Cold Hands, Warm Heart: The Beginners Guide to Black Beers
Beer. A light beverage with lots of little bubbles and a foamy white head, right?
What about black beers? These underdogs of the beer world are often misunderstood – what are they supposed to taste like? When are they best to drink? Why do brewers make them?
Let’s take a closer look at the world of black beer, starting with the most common styles.
Dunkel is German for ‘dark’. Dunkel beers have a long history dating back to 1516, when they were the first beer to be officially regulated by the Reinheitsgebot, the German beer purity laws. Originating in the region of Bavaria, Dunkel is typically a dark lager. For the difference between lager and ale, see our blog on the subject.
Dunkels tend to have a bread-like aroma with sweet notes of caramel, chocolate, or nuts, which can continue into the flavor. These beers range in color from deep copper red to dark brown, but never actually look totally black. Malty sweetness is their primary character, and bitterness is avoided.
Dunkel is designed for easy drinkability, and not so much for complex richness. ABV is usually below 5.5%.
Literally the German word for ‘Black Beer’. In some ways, Shwartzbier is similar to Dunkel. Both styles are traditional German lagers, which focus on drinkability and feature relatively low ABV.
The differences in their appearance and taste, however, are clear. Shwartzbier is typically several shades darker than its dunkel cousins, reaching very dark shades of brown, often with red highlights. Some people refer to Shwarzbier as black pilsner, although they never quite reach a true black.
Shwartzbiers feature less malty sweetness than dunkels, in both their aroma and flavor, focusing instead on roasted barley notes with occasional hints of coffee or caramel. A moderate hop bitterness is also common.
Porter and Stout are closely related, like Dunkel and Shwarzbier, but these styles are ales rather than lagers. By nature, ales feel softer on the tongue than their crisp lager counterparts, which give them a very different character.
The porter style originates in the British Isles and has a rich history. Early porters were originally blends of new ales, old ales, and mild ales, which made them dark, strong, and complex, appealing to dock workers, known as porters. Modern porters don’t usually rely on blending, but they do still aim for a rich complexity that their dark lager counterparts avoid.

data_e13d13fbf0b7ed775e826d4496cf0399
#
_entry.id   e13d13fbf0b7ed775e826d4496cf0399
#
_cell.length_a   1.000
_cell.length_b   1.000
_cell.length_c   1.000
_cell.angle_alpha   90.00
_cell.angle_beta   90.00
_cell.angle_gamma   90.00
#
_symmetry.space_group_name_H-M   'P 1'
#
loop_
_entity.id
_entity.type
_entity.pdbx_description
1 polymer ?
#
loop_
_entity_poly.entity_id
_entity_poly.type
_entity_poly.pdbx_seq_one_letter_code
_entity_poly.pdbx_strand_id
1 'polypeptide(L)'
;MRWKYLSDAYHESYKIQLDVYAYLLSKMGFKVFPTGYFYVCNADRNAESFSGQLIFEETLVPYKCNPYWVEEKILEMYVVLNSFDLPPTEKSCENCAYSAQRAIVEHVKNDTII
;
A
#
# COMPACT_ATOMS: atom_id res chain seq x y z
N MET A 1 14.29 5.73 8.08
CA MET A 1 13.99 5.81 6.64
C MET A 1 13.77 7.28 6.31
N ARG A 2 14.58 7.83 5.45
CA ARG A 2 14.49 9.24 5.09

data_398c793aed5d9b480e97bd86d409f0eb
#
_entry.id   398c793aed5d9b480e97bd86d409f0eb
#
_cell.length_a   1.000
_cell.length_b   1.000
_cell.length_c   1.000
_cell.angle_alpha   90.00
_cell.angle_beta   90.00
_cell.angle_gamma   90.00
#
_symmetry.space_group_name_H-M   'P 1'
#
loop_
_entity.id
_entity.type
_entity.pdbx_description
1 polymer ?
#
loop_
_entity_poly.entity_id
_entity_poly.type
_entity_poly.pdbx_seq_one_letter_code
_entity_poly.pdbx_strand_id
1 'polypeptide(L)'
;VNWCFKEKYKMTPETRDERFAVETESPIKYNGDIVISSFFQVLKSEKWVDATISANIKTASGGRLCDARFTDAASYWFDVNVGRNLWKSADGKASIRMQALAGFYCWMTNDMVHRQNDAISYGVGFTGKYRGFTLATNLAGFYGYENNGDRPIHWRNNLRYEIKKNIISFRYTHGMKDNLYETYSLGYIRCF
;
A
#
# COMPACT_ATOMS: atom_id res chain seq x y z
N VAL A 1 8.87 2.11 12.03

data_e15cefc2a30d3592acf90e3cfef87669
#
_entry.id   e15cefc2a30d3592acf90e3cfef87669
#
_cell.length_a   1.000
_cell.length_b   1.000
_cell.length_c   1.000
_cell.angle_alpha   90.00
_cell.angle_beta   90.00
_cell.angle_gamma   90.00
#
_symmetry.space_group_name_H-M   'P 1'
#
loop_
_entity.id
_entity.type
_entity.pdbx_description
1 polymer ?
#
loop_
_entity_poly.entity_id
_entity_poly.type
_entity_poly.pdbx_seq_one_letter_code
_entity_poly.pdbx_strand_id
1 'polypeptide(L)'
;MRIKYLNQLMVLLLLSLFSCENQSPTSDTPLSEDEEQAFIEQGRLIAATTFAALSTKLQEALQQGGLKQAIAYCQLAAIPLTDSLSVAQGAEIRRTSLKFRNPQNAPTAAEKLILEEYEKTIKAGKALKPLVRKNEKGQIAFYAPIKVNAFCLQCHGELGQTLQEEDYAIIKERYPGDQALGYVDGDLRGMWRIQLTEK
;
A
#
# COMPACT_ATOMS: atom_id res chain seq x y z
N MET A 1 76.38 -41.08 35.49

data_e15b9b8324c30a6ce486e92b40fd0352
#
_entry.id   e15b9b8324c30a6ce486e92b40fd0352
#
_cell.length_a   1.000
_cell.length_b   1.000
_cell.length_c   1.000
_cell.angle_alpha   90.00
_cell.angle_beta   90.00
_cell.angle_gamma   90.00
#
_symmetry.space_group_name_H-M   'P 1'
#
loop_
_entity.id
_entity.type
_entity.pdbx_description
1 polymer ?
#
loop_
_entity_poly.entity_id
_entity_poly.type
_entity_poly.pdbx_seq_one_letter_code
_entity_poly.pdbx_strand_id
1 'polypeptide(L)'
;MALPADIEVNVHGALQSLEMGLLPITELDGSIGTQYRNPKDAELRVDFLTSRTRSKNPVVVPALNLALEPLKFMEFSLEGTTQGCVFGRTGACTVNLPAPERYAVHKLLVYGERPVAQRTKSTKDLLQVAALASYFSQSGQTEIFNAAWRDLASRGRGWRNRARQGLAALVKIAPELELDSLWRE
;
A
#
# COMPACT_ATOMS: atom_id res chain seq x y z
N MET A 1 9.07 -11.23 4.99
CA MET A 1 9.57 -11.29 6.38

There is an array of porter styles: English, American, Baltic, Czech. Each of these specific styles has its own unique characteristics, but they also have a few features in common. First, these beers get truly dark - some stay in the very dark brown range, but most are truly black beers. Most have some level of roasted barley quality, though some may also incorporate a sweet malty body. Finally, although there are some exceptions, like the Baltic variant, most Porters have moderate ABVs between 4 and 6 percent.
Historically, Stouts were strong variants of porters, with the family name starting out as ‘Stout Porters’. Stout rose to global fame with Guinness, but the style offers a wide variety of flavors, most of which taste nothing at all like the well-known Guinness brand.
There is a lot of debate over the difference between modern Stouts and Porters. Many of the original differentiating factors no longer apply, as both styles offer a variety of beers with a range of alcohol contents, sweetness, roast notes, and body.
That debate could be the subject of its own full-length blog. So, to avoid splitting hairs in this intro to dark beers, we will just point out that stouts have generally developed into more creative varieties than porters. Milk stouts, oatmeal stouts, Russian imperial stouts, even chili pepper stouts are available to the adventurous beer drinker. While porters tend to stay more traditional, stouts have a tendency to get weird – in a good way.
It’s worth noting that Sabaja was started because of an experiment with a Russian Imperial Stout recipe, so you know that’s a powerful beer.
Which Dark Beer is Right for You?
There you have it – a quick run-down of the basic black beer styles. There are many more dark beer styles, but these four are the starting point for a good foundation of understanding black beer.
What you choose to drink depends on your tastes. If you usually like lager, try a dunkel for a sweet dark beer experience, or shwarzbier for a roasty, coffee-like flavor. If you like the soft palette of ales, Porters are ideal for more traditional, roasty beer flavor, while Stouts are ideal if you like strong beers than can get experimental.
Black beers are ideal for the winter season. Their robust bodies and sweet or roasty flavors can have a filling effect, which warms the body from the inside-out. They are also ideal for pairing with rich foods, like steaks and chocolate cakes.